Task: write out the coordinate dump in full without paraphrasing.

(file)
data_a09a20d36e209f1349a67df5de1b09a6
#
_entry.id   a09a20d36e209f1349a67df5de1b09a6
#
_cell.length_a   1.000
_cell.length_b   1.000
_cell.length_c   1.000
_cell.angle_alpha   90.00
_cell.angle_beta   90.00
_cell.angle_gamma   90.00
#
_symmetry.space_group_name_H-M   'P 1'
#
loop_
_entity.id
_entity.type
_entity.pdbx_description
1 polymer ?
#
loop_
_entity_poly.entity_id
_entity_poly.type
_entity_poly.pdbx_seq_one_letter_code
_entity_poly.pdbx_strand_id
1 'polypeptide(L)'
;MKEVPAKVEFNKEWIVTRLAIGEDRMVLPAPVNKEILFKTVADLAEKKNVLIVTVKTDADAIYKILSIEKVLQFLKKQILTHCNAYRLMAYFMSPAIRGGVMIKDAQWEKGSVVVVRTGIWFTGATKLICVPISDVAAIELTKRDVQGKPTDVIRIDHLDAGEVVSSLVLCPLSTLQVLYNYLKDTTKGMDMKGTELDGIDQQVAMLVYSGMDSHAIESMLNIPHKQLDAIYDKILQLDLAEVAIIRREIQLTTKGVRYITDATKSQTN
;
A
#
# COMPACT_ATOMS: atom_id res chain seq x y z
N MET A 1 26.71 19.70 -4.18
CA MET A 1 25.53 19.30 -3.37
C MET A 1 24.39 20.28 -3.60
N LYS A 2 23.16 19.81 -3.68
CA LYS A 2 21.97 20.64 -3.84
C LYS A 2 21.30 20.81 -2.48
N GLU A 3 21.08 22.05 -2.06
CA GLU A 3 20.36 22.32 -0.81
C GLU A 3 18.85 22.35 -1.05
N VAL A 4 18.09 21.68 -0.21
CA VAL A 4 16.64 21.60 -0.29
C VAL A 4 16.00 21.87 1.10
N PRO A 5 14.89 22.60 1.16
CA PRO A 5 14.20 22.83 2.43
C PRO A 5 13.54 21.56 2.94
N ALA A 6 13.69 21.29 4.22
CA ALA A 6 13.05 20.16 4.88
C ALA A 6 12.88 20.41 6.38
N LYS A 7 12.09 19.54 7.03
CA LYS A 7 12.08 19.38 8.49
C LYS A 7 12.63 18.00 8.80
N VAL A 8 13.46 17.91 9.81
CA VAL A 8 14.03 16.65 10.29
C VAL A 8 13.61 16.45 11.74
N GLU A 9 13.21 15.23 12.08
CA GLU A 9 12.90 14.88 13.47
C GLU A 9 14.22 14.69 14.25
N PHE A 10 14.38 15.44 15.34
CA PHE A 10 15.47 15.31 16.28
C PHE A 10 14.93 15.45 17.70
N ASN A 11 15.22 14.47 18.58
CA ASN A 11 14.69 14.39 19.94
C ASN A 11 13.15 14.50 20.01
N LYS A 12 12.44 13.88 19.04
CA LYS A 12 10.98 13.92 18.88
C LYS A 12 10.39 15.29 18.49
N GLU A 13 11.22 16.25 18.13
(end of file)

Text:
data_a09a20d36e209f1349a67df5de1b09a6
#
_entry.id   a09a20d36e209f1349a67df5de1b09a6
#
_cell.length_a   1.000
_cell.length_b   1.000
_cell.length_c   1.000
_cell.angle_alpha   90.00
_cell.angle_beta   90.00
_cell.angle_gamma   90.00
#
_symmetry.space_group_name_H-M   'P 1'
#
loop_
_entity.id
_entity.type
_entity.pdbx_description
1 polymer ?
#
loop_
_entity_poly.entity_id
_entity_poly.type
_entity_poly.pdbx_seq_one_letter_code
_entity_poly.pdbx_strand_id
1 'polypeptide(L)'
;MKEVPAKVEFNKEWIVTRLAIGEDRMVLPAPVNKEILFKTVADLAEKKNVLIVTVKTDADAIYKILSIEKVLQFLKKQILTHCNAYRLMAYFMSPAIRGGVMIKDAQWEKGSVVVVRTGIWFTGATKLICVPISDVAAIELTKRDVQGKPTDVIRIDHLDAGEVVSSLVLCPLSTLQVLYNYLKDTTKGMDMKGTELDGIDQQVAMLVYSGMDSHAIESMLNIPHKQLDAIYDKILQLDLAEVAIIRREIQLTTKGVRYITDATKSQTN
;
A
#
# COMPACT_ATOMS: atom_id res chain seq x y z
N MET A 1 26.71 19.70 -4.18
CA MET A 1 25.53 19.30 -3.37
C MET A 1 24.39 20.28 -3.60
N LYS A 2 23.16 19.81 -3.68
CA LYS A 2 21.97 20.64 -3.84
C LYS A 2 21.30 20.81 -2.48
N GLU A 3 21.08 22.05 -2.06
CA GLU A 3 20.36 22.32 -0.81
C GLU A 3 18.85 22.35 -1.05
N VAL A 4 18.09 21.68 -0.21
CA VAL A 4 16.64 21.60 -0.29
C VAL A 4 16.00 21.87 1.10
N PRO A 5 14.89 22.60 1.16
CA PRO A 5 14.20 22.83 2.43
C PRO A 5 13.54 21.56 2.94
N ALA A 6 13.69 21.29 4.22
CA ALA A 6 13.05 20.16 4.88
C ALA A 6 12.88 20.41 6.38
N LYS A 7 12.09 19.54 7.03
CA LYS A 7 12.08 19.38 8.49
C LYS A 7 12.63 18.00 8.80
N VAL A 8 13.46 17.91 9.81
CA VAL A 8 14.03 16.65 10.29
C VAL A 8 13.61 16.45 11.74
N GLU A 9 13.21 15.23 12.08
CA GLU A 9 12.90 14.88 13.47
C GLU A 9 14.22 14.69 14.25
N PHE A 10 14.38 15.44 15.34
CA PHE A 10 15.47 15.31 16.28
C PHE A 10 14.93 15.45 17.70
N ASN A 11 15.22 14.47 18.58
CA ASN A 11 14.69 14.39 19.94
C ASN A 11 13.15 14.50 20.01
N LYS A 12 12.44 13.88 19.04
CA LYS A 12 10.98 13.92 18.88
C LYS A 12 10.39 15.29 18.49
N GLU A 13 11.22 16.25 18.13